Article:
After nearly 30 years and more than two dozen novels, Raymond E. Feist's Riftwar Cycle has become one of the most iconic, beloved, and enduring sagas in modern fantasy. The Riftwars were epic battles between Good and Evil whose ramifications have echoed through generations. The latest entry in the epic, A Kingdom Besieged, ushers in the most fearsome threat the Kingdom has yet faced - the Chaoswar - a magic apocalypse with cataclysmic results.
Years ago, the Empire of Great Kesh failed in its attempt to conquer Krondor after the Serpentwar, thanks to the bravery, cunning, and magic of the sorcerer Pug and the Conclave of Shadows. Since then, peace has benefitted both nations, and the Kingdom has been free from the threat of another Keshian invasion. Yet now, the dark clouds of war gather again....
From the Far Coast in the west to the frontier with the Eastern Kingdoms, rumors, uncertainty, and political instability are rampant. Spies have gone missing - some were murdered; others have turned traitor. Factions are rising, powerful legions from the Keshian Confederacy have been mobilized, and an attack on the kingdoms of the Isles and Roldem is all but certain.
As the men of the Western Realm begin to mount a defense, Martin conDoin, the middle son of Lord Henry, Duke of Crydee, finds himself leading the charge against the invaders - like his legendary ancestor, Prince Arutha. But Arutha had an entire army at his command. Martin has just a ragtag force comprised of a few old men and young boys.
As Kesh's invading hordes once again descend upon the Kingdom, no one is safe - not experienced masters of intrigue Lord James Dasher Jamison and the beguiling and deadly Lady Franciezka; not the brave warrior Knight-Adamant Sandreena and a new generation of loyal yet untested defenders; not even the great Pug himself, the most powerful magician the world of Midkemia has ever known.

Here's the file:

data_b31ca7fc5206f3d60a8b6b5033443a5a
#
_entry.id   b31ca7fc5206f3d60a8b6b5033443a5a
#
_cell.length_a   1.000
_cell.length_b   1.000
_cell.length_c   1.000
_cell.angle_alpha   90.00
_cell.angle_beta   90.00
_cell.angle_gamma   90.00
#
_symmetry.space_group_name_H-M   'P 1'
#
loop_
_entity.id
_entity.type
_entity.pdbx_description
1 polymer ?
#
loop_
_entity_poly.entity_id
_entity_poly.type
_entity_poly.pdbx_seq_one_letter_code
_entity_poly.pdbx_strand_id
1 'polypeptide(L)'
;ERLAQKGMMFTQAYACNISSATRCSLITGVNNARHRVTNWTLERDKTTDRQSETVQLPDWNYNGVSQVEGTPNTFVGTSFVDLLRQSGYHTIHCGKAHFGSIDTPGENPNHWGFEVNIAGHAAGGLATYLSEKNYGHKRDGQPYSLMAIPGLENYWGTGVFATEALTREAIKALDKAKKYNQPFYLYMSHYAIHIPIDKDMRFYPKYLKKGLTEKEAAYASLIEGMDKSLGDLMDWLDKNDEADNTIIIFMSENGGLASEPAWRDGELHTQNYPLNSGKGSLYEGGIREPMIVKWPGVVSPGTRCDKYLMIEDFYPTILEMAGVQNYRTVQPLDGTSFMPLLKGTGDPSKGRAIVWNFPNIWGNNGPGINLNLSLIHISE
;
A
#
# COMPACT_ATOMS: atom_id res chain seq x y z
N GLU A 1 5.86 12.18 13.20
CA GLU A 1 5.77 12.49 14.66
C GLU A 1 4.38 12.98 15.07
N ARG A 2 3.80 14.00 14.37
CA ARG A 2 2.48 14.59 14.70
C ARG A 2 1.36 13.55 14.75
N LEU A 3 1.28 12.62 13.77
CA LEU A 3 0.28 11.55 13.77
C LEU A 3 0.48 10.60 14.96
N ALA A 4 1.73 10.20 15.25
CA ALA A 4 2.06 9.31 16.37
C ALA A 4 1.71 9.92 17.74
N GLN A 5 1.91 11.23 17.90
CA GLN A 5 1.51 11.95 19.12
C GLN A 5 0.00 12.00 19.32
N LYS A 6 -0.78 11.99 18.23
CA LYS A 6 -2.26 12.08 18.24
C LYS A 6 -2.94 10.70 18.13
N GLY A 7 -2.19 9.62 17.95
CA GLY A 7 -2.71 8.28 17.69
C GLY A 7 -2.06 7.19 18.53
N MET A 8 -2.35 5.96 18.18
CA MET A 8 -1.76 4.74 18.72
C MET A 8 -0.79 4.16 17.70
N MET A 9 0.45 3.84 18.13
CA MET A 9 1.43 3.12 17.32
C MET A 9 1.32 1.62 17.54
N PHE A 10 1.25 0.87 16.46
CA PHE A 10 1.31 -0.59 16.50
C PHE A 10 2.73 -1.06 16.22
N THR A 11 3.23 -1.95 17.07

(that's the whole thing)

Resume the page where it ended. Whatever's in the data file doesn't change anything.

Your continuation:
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Job Opening: New Narrator Needed
The only reason I am suffering through these books is because I really like Raymond E. Feist, I have read or listened to all of his books starting with "Magician: Apprentice" but I really feel that as a narrator, John Meagher is one of the worst I have ever listened to. In his favor, his clear and percise, but that is about as far as it goes.
1st - He reads way to fast. If he read just a little slower it would make it easier to follow the story.
2nd - (Maybe because he is rushing) There is no pause between scenes. One second we are with Sandreena, and all of a sudden we are with Pug, leaving us to wonder how in the heck did we get there??????
3rd - His is really bad at doing charactor voices (that is WHEN he attempts them) When he does, the listener can tell right away that they are forced, making it even harder to listen to.
4th - He uses very little emotional emphasis such as happiness, sadness, excitment, and so on in his reading
The narrator that I would have reccomended to have read these books would have been Gerard Doyle. He is the one who narrated the "Inheritance" series by Christopher Paolini. He is probably one of the best I have listen to.
- Rob G.
I was unable to finish this recording.
No. The narrator's voice and style were not enjoyable. After only a couple of hours of listening I gave up and could not finish the story.
The tone of the narrator's voice was not enjoyable.
I didn't make it far enough through the book to know.